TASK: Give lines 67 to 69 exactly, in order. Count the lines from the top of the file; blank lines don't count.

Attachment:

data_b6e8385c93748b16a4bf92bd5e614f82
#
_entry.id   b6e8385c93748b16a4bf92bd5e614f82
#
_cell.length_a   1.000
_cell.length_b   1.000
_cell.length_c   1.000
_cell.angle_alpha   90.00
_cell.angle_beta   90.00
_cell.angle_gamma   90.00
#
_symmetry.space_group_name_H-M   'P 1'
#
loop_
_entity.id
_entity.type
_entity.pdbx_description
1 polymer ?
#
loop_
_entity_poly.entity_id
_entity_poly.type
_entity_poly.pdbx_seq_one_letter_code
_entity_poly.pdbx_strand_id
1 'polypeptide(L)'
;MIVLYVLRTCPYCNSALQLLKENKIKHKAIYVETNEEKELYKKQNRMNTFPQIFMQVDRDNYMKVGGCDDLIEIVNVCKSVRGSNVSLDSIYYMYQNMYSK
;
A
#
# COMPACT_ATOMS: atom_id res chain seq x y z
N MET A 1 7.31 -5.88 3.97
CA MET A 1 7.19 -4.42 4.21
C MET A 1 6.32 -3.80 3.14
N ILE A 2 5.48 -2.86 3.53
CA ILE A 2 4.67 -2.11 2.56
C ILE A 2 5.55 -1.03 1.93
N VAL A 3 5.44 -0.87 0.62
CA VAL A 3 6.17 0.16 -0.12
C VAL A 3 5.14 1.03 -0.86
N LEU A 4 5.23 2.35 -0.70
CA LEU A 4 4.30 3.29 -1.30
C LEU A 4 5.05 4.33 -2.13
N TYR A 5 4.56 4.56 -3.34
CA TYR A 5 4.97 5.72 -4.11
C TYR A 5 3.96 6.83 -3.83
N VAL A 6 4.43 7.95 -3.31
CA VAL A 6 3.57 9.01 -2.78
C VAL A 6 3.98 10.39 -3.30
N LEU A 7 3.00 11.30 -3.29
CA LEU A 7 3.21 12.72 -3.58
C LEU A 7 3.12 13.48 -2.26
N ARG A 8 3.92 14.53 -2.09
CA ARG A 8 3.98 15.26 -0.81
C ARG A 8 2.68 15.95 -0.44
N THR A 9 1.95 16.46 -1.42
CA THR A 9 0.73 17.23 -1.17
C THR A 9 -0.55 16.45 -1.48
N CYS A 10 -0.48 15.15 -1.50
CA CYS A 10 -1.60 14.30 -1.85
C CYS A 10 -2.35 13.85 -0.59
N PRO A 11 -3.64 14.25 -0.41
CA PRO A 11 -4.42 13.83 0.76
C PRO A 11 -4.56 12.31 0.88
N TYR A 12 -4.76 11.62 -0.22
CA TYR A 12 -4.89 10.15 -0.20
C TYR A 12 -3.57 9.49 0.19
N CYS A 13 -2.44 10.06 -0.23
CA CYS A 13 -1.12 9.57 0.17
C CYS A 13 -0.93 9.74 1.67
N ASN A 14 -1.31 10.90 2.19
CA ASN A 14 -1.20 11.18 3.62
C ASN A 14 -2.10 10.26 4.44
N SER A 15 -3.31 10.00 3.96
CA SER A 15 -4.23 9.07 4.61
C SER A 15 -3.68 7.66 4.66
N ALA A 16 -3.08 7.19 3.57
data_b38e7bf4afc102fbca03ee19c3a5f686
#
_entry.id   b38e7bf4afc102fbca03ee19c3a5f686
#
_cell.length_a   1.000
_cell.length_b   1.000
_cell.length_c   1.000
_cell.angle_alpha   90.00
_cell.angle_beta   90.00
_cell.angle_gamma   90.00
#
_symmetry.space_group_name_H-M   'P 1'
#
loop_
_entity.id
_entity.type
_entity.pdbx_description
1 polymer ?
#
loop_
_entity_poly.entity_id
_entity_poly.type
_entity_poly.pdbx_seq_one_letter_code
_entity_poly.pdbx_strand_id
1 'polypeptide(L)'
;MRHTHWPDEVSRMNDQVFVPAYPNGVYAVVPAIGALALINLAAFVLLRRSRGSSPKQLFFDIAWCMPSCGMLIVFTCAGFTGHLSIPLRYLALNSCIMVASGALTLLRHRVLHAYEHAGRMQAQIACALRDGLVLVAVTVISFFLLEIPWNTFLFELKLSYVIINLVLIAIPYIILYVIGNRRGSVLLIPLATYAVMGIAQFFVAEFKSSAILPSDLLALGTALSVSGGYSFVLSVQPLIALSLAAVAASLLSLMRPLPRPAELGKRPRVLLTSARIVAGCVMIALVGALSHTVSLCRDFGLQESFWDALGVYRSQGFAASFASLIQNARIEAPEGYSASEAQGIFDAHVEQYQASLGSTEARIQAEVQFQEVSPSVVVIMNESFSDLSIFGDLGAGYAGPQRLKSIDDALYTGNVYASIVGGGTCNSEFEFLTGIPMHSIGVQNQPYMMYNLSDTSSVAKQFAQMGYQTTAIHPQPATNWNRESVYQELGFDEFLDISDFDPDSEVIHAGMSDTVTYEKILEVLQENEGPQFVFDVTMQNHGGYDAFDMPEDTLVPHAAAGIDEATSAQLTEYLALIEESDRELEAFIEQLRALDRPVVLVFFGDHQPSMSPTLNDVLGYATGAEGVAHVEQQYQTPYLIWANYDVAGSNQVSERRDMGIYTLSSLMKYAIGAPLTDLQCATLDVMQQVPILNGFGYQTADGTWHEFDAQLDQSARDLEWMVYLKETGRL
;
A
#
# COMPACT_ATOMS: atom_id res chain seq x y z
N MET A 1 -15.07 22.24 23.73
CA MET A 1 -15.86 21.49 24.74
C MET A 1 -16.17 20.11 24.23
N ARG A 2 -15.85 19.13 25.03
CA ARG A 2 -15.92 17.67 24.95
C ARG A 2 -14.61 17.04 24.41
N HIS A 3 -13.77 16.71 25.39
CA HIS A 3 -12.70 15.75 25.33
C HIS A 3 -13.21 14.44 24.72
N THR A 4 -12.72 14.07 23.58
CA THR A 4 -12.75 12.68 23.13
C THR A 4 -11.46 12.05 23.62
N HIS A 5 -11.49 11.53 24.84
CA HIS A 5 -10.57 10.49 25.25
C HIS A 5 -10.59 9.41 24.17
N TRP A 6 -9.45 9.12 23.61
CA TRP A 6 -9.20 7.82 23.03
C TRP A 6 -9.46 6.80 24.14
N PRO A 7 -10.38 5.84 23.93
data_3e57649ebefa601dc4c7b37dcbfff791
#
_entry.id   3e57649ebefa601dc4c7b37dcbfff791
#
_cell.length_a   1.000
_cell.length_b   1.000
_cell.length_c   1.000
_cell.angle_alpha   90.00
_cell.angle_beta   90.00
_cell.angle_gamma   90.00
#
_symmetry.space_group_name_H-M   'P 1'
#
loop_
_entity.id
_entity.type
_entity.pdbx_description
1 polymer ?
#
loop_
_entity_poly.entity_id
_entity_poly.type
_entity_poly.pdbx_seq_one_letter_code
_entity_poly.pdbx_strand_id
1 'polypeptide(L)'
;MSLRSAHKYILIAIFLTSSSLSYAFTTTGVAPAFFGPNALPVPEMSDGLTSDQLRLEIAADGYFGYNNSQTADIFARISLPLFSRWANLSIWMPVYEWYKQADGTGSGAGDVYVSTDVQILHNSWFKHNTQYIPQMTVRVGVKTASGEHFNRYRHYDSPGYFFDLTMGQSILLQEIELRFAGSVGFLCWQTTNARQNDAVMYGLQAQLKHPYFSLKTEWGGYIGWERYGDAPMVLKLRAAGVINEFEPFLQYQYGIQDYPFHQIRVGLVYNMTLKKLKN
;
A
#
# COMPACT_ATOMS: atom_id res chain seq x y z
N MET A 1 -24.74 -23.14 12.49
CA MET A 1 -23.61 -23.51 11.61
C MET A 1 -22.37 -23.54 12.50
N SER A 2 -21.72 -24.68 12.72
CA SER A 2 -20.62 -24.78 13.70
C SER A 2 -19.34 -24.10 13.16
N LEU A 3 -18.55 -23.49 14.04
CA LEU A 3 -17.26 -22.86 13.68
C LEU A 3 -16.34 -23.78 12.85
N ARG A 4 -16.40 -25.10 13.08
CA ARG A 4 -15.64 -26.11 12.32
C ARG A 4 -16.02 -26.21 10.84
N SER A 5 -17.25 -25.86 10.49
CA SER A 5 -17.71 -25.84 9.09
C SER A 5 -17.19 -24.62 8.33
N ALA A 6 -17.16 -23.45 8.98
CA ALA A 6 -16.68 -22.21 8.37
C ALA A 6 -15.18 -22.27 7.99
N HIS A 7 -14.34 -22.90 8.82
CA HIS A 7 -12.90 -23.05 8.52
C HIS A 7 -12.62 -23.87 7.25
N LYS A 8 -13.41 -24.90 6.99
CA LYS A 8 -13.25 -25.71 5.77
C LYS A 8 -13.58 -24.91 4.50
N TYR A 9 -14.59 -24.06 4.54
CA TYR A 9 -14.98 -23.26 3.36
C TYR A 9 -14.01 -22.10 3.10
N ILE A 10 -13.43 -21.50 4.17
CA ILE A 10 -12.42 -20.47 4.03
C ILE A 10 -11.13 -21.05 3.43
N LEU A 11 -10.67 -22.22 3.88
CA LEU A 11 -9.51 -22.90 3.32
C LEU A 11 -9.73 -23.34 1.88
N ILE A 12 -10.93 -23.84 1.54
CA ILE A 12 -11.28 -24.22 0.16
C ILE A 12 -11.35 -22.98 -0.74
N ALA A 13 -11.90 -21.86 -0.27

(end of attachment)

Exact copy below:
N CYS A 13 -2.44 10.06 -0.23
CA CYS A 13 -1.12 9.57 0.17
C CYS A 13 -0.93 9.74 1.67